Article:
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On Thursday in Los Angeles County, California, health officials confirmed the death of a man who was recently diagnosed with monkeypox. This brings the number of deaths with confirmed monkeypox infection to two in the United States. On August 30, Harris County, Texas reported the first such death in the US in a severely debilitated individual. Dr. John Hellerstedt of the Texas Department of Health said at the time that the case was being investigated to determine what role infection played in his death.
Like Hellerstedt, chief medical officer of the Los Angeles County Department of Public Health, Dr. Rita Singhal, was cautious about attributing the cause of death to the monkeypox virus until an autopsy was performed and her role in his death could not be determined.
Singhal said of the death: “We are at the beginning of the investigation and we do not have any further details at this time. We will share details as they become available, while maintaining confidentiality and privacy.”
California, which has 4,346 monkeypox cases to date, has the highest number of infections of any state in the country, including 14 cases among those 19 and younger. In total, more than 22,000 cases have been reported in the US since May, of which 89 confirmed or suspected cases are among children or adolescents. Florida leads in this category with 27 children’s cases.
The global case the number for non-endemic regions during the 2022 monkeypox outbreak reached more than 64,000, affecting more than 100 countries and territories. While international cases have been on a downward trend since mid-August, the drop has been steepest across Europe, down 70 percent on average over seven days per month. However, cases seem to have leveled off recently.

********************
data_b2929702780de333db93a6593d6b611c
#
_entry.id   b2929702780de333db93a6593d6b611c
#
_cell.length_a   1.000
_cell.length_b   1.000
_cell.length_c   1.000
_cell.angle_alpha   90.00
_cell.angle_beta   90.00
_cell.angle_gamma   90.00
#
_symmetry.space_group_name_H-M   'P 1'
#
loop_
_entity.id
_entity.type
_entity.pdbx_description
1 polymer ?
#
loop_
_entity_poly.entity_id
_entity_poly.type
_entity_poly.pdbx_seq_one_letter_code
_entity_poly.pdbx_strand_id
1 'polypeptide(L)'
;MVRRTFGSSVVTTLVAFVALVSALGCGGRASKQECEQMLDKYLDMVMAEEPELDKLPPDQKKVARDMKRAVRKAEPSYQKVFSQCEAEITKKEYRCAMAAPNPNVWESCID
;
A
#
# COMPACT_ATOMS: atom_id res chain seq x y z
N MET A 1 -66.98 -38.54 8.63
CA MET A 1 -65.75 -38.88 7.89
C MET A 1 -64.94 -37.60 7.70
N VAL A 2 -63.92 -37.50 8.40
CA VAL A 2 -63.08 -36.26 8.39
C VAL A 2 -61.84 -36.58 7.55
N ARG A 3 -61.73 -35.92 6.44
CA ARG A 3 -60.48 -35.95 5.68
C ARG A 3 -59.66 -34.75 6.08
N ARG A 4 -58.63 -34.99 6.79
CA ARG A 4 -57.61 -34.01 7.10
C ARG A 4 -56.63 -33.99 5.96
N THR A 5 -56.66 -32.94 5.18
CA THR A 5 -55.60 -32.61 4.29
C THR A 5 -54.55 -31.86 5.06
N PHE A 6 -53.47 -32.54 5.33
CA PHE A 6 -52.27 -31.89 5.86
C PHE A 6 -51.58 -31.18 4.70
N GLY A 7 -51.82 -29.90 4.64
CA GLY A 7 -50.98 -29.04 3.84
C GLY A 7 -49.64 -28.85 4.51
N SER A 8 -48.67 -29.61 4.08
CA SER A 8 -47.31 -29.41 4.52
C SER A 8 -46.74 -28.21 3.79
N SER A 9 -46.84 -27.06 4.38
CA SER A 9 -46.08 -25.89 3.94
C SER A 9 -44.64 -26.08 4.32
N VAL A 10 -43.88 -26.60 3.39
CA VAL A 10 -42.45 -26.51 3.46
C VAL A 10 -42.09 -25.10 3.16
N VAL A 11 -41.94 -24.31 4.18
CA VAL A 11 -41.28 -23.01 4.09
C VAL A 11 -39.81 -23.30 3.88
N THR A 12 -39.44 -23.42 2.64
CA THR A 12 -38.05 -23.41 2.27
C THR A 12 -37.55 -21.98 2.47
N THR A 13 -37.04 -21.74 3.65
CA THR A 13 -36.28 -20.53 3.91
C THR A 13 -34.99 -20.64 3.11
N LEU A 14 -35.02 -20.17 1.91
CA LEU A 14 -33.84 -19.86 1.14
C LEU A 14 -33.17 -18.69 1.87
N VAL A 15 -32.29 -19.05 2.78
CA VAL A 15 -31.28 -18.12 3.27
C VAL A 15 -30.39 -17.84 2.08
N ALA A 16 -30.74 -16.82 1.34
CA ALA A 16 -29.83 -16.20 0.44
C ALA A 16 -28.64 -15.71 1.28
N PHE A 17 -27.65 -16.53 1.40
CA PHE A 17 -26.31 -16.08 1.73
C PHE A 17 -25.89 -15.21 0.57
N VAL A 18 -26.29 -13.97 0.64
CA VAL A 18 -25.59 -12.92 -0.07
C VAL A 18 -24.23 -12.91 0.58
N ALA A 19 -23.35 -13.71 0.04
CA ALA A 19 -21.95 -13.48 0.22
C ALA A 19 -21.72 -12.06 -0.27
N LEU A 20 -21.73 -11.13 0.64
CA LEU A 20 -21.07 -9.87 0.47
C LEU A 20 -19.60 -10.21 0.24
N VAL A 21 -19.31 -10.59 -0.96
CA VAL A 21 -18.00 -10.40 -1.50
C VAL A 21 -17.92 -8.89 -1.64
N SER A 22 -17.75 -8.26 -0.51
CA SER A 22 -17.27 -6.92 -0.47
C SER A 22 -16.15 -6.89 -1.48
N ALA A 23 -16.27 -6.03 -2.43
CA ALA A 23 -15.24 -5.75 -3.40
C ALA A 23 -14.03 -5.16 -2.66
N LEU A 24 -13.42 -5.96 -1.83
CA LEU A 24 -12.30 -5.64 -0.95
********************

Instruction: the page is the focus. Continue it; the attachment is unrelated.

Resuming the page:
By comparison, the seven-day average of U.S. cases fell by just 35 percent, settling at about 500 cases a day. Meanwhile, Latin America, where the number of cases has risen above 10,000 confirmed cases, is seeing continued growth in the seven-day average. In particular, with almost 6,000 confirmed infections, Brazil remains the epicenter of South America. In addition to confirmed cases, more than 5,900 suspected cases indicate a significant underestimation of such infections.
Including the two deaths in the US, global monkeypox deaths in non-endemic countries remain low at 16. But if endemic countries are added to the tally, the global number of cases rises to more than 68,000 and the number of deaths jumps significantly. Most of these deaths occurred in the Democratic Republic of the Congo (DRC).
In their September 8, 2022, weekly updates on the monkeypox outbreak in of the African UnionThe African Centers for Disease Control and Prevention said there were 695 additional cases last week (37 confirmed and 658 suspected) from the DRC, Egypt and Nigeria. This represents a 50 percent increase from the previous update on August 31st. Last week’s 17 new monkeypox deaths in Africa occurred in the DRC.
However, the monkeypox epidemic continues in endemic areas. As of January 2022, the cumulative number of cases among African Union member states has reached 4,244 (520 confirmed and 3,724 suspected) and 124 deaths. Most of these cases (2,938) and deaths (110) occurred in the DRC, where the more deadly Clade I monkeypox virus is endemic. The fatality ratio (CFR) there reaches 3.7 percent.
Meanwhile, the number of cases in Nigeria rose by 71 percent from the previous week, with 136 new cases. A total of 981 cases and six deaths have been reported from 34 states and the Federal Capital Territory since the New Year. Egypt reported its first case of monkeypox last week. It follows that without ending the monkeypox pandemic everywhere, it will continue to threaten every other country. Indeed, the more dangerous clade from Central Africa may appear in different regions.
In light of the issues surrounding the death of a man infected with the virus in California, a public health press conference in Los Angeles was notable for its continued emphasis on the LGBTQ+ community. Los Angeles County has documented more than 1,700 infections, the most of any county in the state. Singhal explained that 95 percent of them were among men and 95 percent identified as LGBTQ+.
As the Jynneos smallpox vaccine shortage has eased somewhat, Los Angeles County health officials are expanding eligibility criteria, although priority continues to be given to immunocompromised individuals, such as people with HIV.